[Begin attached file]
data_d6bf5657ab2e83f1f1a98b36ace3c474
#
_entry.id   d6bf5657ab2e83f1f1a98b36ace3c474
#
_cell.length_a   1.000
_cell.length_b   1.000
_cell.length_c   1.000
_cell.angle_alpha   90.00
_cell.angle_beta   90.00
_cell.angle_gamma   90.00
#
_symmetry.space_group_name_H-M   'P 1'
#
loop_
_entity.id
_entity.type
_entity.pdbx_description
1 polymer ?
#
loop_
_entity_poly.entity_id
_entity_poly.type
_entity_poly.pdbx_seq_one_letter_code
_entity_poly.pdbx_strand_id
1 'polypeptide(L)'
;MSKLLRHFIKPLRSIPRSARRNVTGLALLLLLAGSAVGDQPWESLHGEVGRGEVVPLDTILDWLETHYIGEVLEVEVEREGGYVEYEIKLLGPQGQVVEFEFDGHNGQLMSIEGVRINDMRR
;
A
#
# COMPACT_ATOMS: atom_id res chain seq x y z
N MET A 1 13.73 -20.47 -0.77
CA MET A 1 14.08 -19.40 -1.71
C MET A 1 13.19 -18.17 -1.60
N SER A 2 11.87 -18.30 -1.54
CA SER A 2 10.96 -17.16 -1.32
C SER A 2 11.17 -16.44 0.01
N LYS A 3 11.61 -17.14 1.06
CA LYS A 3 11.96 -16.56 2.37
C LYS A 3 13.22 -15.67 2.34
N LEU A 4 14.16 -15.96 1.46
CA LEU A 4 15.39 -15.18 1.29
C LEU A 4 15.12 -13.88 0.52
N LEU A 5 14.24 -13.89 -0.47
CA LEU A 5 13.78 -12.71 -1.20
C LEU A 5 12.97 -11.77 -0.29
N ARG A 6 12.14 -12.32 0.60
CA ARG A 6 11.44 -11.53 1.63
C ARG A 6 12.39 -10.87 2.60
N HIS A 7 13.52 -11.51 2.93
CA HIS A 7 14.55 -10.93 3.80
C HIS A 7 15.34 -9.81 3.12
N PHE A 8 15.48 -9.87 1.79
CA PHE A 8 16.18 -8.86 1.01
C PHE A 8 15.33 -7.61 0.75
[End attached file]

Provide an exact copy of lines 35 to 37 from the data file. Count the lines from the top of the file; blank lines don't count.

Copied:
CA SER A 2 10.96 -17.16 -1.32
C SER A 2 11.17 -16.44 0.01
N LYS A 3 11.61 -17.14 1.06